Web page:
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U Pdate @ 0610 EST
The Airport Station Manager advises that LHK has landed safely. No emergency was declared and, consequently, no fire trucks or other vehicles attended. However, as expected, the aircraft did not have any nosewheel steering, so is currently disabled on the runway. Right now, a tug is approaching the aircraft to tow it into the bay. Once on stand, the Engineers will begin to look at it.
Update @ 0620 EST
In the IOC, the Duty Controller has received a SATCOM call from the crew of Flight 8 LHL en route LAX-FRA. The flight crew on this aircraft is a ‘heavy crew’ consisting of a Captain, Senior First Officer and two Second Officers. The First Officer has called to advise that the Captain has had a medical event during the flight and has been rendered incapacitated. Accordingly, he has been moved to the crew rest facility for the remainder of the flight. As a result, the First Officer is remaining in the left seat in the cockpit, and has taken command of the flight (i.e., has assumed the role of Pilot in Command). As they are currently flying over UK airspace and with 150 minutes still to be flown to FRA, he has decided to divert the aircraft into LHR, and accordingly notified АТС by calling a PAN-PAN alert and also requested a priority landing. АТС have advised that the ETA of the aircraft into LHR is 0700. These changes are shown in Figure 8.4 opposite.
The diversion into LHR is the highest priority. With a diminished technical crew, the safety and operation of the aircraft is of paramount importance. So, the IOC will need to know what arrangements are being made on the ground in LHR for the landing and then what medical assistance will be organised to assist the Captain. Crewing will take care of this aspect, but the IOC Duty Manager will need full awareness of all arrangements being undertaken. Again, social media input in the IOC will be invaluable due to the unscheduled diversion, no matter what customers on board may be informed by the Operating Pilots and Senior Cabin Crew. Similarly, there would be considerable company communication to be disseminated not only to fleet management but senior company management as well.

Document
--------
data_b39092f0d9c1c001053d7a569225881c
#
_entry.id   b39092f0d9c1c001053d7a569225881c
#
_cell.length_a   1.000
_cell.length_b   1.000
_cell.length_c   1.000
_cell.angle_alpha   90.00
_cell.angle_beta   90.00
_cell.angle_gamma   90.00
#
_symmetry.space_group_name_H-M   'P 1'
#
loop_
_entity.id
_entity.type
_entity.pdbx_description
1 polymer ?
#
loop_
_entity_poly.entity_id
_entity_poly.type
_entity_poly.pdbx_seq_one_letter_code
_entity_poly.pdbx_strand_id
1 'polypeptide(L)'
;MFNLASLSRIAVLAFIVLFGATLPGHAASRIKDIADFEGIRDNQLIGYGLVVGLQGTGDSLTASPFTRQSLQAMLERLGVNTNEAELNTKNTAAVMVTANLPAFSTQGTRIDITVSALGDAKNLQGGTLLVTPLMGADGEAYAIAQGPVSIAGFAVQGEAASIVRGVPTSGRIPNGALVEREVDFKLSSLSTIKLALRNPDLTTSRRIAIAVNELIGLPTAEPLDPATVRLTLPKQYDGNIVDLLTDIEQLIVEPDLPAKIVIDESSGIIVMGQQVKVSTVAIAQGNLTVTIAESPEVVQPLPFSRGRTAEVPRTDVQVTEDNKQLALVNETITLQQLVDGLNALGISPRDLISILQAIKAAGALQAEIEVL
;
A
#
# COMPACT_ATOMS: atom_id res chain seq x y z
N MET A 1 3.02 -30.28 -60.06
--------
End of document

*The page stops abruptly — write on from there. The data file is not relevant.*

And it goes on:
Although LHR is an operating port for the airline, it is not a crewing base for either type of aircraft operated. Thus, the thought is for rescuing the aircraft by ascertaining the first available (wide-body licensed) crew to bring the aircraft on to FRA as soon as possible. The aircraft has 324 customers, and the IOC doesn’t want it stuck in LHR. Clearly, the Captain can’t continue, but the question would be asked of both Crewing functions - can the rest of the crew continue within duty time if another Captain were available to bring the aircraft on? Primarily, is there another Captain in LHR? If not, where would the nearest Captain be? If there was none close by at all, the nearest is likely to be in FRA. However, finding then dead-heading a Captain from FRA will take quite a while and could not be achieved in time for the other crew members to continue duty, so a complete crew (Technical and Flight Attendant) would be required. Clearly, this would delay the continuation of Flight 8 considerably more.